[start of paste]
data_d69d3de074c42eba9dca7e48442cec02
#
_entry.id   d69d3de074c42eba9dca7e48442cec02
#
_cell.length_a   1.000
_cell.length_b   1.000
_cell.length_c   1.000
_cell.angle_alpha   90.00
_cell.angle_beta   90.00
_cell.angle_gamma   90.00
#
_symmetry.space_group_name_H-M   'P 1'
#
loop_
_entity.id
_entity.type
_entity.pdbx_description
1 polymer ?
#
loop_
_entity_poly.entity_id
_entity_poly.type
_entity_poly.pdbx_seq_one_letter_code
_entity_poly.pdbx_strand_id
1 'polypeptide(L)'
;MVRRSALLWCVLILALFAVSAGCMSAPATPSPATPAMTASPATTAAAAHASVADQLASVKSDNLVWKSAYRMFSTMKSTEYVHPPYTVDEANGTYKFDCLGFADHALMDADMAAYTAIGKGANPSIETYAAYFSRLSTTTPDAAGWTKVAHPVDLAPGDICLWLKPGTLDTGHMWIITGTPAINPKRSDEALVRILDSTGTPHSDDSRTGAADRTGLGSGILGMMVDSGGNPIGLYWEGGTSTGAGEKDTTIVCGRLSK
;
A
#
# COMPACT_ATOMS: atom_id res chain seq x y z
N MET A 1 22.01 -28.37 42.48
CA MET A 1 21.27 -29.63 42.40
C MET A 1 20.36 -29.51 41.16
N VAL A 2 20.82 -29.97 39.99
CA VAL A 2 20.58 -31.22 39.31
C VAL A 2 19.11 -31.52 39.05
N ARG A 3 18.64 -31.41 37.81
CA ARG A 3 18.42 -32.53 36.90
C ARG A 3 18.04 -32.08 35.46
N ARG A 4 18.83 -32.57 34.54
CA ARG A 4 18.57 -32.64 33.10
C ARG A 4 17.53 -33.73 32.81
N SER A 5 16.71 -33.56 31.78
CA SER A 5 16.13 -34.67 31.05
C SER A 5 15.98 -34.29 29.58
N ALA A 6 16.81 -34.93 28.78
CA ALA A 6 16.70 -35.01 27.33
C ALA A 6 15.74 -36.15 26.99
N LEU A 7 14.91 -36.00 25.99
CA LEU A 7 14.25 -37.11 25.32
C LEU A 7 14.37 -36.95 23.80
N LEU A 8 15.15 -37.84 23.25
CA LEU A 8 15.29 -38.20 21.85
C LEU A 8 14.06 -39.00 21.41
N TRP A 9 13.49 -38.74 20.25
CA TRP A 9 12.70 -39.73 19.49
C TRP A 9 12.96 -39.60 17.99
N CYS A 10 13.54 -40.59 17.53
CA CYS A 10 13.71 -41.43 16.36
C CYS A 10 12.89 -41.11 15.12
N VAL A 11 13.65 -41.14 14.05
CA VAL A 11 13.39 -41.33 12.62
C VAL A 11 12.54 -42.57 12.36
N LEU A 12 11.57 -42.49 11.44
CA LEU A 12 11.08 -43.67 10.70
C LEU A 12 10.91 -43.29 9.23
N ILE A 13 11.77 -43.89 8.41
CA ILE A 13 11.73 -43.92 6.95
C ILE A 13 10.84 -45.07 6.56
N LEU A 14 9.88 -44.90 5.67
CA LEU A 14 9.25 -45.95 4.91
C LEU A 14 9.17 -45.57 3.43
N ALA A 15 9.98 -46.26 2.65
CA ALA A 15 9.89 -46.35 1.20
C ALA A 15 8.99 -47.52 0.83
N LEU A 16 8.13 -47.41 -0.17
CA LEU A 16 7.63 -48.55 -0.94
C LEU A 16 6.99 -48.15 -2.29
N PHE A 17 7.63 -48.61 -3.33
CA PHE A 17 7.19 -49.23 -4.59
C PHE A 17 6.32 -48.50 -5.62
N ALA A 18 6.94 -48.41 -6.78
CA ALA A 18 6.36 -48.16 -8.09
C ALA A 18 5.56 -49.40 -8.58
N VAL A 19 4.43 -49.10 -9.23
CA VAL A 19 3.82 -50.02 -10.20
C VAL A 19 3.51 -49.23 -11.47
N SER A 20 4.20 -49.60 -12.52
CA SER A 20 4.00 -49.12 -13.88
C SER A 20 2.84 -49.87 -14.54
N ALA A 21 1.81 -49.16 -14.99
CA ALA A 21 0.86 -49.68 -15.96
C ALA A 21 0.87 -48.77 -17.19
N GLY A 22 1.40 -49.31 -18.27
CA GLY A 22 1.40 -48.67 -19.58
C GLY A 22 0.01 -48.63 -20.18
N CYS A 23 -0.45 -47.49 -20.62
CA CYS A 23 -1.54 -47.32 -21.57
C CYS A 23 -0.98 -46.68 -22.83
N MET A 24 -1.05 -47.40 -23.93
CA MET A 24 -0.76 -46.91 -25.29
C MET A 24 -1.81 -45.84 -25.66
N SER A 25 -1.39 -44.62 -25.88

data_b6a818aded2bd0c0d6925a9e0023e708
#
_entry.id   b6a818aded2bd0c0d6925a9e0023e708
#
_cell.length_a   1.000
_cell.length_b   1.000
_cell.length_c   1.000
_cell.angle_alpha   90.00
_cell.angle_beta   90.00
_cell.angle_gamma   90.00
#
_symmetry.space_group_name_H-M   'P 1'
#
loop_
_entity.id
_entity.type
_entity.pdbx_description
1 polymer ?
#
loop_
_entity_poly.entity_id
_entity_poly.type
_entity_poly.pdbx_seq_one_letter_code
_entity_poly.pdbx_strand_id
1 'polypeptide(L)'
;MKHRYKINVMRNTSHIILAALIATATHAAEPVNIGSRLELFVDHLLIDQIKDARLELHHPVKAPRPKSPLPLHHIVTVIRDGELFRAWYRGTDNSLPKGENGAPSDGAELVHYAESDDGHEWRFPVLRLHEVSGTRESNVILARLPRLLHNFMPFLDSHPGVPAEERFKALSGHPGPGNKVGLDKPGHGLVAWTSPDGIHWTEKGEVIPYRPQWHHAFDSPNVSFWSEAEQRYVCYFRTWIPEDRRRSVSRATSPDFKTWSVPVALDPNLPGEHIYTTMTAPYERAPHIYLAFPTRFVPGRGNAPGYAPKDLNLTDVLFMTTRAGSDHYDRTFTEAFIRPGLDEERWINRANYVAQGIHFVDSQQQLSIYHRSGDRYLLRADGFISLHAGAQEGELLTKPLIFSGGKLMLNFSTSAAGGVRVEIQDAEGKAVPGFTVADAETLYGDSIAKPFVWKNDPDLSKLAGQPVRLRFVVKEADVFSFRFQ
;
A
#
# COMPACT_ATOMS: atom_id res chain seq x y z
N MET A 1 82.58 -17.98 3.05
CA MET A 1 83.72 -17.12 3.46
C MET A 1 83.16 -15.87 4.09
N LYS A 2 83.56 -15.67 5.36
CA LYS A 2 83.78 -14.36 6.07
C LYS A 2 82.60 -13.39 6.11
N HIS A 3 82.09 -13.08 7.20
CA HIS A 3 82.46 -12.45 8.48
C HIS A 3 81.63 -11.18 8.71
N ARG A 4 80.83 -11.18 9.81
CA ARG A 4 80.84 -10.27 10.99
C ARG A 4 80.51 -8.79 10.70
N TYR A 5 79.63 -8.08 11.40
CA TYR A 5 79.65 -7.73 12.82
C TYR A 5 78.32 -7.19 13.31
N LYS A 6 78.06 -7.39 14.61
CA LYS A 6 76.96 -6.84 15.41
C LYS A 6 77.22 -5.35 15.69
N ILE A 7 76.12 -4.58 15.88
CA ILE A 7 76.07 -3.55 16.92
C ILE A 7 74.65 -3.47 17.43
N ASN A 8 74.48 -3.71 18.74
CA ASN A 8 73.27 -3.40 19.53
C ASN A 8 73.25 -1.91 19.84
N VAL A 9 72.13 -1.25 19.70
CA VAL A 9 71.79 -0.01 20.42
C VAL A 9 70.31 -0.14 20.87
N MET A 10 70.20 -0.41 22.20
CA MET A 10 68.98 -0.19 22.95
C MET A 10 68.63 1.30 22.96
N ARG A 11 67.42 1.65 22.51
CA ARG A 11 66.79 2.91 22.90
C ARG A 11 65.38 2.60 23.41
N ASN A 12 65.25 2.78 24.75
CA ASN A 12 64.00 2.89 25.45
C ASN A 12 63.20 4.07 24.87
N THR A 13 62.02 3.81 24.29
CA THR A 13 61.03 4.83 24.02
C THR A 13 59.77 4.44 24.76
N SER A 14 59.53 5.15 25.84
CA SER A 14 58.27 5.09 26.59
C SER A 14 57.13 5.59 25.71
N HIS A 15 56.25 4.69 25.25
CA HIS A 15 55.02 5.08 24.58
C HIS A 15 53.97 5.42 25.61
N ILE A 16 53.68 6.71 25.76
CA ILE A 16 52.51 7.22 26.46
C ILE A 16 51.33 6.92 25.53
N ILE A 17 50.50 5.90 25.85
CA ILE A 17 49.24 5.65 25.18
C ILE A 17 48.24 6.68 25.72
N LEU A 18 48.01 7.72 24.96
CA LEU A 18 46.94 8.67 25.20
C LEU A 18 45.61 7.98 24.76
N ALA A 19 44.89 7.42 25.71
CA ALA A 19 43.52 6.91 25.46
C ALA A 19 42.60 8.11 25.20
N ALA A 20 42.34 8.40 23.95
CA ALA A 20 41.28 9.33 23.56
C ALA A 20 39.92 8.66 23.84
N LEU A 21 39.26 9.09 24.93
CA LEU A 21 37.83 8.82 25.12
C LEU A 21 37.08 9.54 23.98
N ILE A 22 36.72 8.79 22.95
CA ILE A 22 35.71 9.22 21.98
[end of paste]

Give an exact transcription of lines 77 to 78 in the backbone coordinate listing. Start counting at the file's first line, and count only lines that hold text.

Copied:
CA LEU A 16 7.63 -48.55 -0.94
C LEU A 16 6.99 -48.15 -2.29